Results. Mixed models analyses using the full intention-to-treat sample revealed significant interaction effects of group and time on all outcome measures, when comparing treatment to the control group. A large between-group effect size of Cohen’s d = 0.77 (95% CI: 0.37–1.18) was found on the PHQ-9 and a moderately large between-group effect size d = 0.48 (95% CI: 0.08–0.87) was found on the GAD-7. The number of patients who recovered (had no diagnoses of depression and anxiety, and had less than 10 on both the PHQ-9 and the GAD-7) were at post-treatment 52% in the treatment group and 24% in the control group. This difference was significant, χ2(N = 100, df = 1) = 8.3, p < .01. From post-treatment to follow-up, treatment gains were maintained on the PHQ-9, and significant improvements were seen on the GAD-7.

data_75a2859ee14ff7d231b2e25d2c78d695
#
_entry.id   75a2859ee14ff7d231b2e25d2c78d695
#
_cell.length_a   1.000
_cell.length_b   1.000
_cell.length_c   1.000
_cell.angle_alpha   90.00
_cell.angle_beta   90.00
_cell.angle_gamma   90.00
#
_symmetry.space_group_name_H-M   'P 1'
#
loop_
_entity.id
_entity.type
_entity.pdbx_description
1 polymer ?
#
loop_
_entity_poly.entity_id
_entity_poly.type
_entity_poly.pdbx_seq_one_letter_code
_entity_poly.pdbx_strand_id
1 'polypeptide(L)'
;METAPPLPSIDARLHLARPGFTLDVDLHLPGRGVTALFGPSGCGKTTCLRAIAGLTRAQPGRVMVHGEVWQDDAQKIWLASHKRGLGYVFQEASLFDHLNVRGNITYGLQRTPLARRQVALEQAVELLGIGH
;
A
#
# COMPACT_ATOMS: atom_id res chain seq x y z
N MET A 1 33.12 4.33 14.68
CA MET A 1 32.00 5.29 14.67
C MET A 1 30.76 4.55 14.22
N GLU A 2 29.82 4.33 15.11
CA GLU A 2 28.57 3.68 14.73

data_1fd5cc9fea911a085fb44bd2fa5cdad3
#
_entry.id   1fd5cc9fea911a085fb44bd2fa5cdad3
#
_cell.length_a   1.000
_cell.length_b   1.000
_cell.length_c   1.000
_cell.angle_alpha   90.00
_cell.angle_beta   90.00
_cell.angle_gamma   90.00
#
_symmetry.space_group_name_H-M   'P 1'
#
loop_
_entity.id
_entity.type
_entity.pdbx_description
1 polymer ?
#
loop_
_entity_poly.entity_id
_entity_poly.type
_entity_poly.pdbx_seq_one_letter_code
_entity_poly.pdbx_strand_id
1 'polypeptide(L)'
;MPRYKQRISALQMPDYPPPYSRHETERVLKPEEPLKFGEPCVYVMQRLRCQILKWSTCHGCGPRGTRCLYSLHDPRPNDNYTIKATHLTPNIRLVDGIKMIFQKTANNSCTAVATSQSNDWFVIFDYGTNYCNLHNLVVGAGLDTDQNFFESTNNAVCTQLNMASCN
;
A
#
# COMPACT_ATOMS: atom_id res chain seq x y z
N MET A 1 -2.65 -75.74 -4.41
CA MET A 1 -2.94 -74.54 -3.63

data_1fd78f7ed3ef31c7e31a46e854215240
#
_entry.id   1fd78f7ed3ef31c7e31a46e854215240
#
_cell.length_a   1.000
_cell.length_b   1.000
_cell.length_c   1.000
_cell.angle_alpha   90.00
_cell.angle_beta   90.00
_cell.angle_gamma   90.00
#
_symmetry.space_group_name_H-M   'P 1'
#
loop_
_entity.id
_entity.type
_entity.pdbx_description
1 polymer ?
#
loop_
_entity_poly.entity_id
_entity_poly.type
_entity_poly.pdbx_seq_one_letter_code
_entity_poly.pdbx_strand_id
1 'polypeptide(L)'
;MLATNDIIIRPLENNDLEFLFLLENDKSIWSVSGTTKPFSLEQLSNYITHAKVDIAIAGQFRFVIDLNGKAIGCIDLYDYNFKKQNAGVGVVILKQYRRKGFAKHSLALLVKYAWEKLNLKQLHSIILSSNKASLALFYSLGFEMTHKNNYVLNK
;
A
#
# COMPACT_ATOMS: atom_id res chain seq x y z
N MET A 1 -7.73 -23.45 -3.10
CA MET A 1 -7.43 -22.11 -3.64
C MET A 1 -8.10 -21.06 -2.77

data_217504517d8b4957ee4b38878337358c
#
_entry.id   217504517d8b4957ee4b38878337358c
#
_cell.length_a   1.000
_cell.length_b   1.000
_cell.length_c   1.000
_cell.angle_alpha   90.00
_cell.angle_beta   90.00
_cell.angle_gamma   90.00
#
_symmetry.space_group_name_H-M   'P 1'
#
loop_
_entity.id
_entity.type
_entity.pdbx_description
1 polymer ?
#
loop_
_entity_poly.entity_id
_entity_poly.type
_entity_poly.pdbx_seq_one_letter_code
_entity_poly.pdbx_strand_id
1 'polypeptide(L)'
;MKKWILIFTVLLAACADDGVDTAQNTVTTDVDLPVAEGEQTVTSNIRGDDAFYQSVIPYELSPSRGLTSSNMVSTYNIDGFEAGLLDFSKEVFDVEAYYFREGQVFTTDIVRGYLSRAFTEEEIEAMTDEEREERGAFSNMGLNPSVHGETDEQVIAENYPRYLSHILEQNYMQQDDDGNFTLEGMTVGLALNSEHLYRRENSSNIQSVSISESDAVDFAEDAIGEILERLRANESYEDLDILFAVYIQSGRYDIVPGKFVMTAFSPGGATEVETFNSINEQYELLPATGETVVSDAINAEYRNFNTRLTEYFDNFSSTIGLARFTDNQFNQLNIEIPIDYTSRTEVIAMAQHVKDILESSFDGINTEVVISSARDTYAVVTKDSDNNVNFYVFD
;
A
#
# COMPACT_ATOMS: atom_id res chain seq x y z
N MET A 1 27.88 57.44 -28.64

Conclusion. This study provides initial support for the efficacy of Internet-delivered psychodynamic therapy based on the affect-phobia model in the treatment of depression and anxiety disorders. The results support the conclusion that psychodynamic treatment approaches may be transferred to the guided self-help format and delivered via the Internet.

  • 10.
    Johansson, Robert
    et al.
    Linköping University, Department of Behavioural Sciences and Learning, Psychology. Linköping University, Faculty of Arts and Sciences.
    Carlbring, Per
    Stockholm University, Sweden.
    Heedman, Åsa
    Linköping University, Department of Behavioural Sciences and Learning. Linköping University, Faculty of Arts and Sciences.
    Paxling, Björn
    Linköping University, Department of Behavioural Sciences and Learning. Linköping University, Faculty of Arts and Sciences.
    Andersson, Gerhard
    Linköping University, Department of Behavioural Sciences and Learning, Psychology. Linköping University, Faculty of Arts and Sciences.